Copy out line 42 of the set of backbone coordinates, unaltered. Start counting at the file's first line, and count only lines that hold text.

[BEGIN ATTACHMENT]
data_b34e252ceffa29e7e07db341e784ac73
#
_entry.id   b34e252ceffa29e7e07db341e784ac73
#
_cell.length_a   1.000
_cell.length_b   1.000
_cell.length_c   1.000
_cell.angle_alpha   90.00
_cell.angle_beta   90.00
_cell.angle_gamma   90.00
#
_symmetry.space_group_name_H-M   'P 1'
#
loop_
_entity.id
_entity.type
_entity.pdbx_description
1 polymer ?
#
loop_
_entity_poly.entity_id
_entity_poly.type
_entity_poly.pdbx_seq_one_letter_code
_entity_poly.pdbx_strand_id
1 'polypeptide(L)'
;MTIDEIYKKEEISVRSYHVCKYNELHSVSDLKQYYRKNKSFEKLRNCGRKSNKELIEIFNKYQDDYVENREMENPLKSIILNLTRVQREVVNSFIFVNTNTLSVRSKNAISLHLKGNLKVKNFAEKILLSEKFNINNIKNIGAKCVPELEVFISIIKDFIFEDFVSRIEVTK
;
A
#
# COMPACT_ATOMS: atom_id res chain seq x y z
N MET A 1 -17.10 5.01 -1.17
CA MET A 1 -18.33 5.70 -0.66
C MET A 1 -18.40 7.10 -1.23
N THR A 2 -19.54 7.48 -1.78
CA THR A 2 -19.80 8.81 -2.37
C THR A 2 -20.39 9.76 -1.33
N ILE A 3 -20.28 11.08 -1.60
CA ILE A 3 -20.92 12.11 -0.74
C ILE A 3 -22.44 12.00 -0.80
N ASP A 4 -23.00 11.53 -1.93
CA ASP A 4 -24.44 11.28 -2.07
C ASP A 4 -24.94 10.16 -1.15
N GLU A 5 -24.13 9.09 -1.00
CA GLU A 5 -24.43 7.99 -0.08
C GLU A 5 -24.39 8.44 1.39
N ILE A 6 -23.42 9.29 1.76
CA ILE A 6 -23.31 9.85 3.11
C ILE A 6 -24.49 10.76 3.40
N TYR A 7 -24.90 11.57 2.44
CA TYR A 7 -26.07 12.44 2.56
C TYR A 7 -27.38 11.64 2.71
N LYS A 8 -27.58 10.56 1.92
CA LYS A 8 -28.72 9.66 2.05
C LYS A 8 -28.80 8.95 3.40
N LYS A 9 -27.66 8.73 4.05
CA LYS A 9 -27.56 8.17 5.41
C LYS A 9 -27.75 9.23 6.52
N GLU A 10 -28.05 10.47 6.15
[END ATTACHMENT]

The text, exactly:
C ASP A 4 -24.94 10.16 -1.15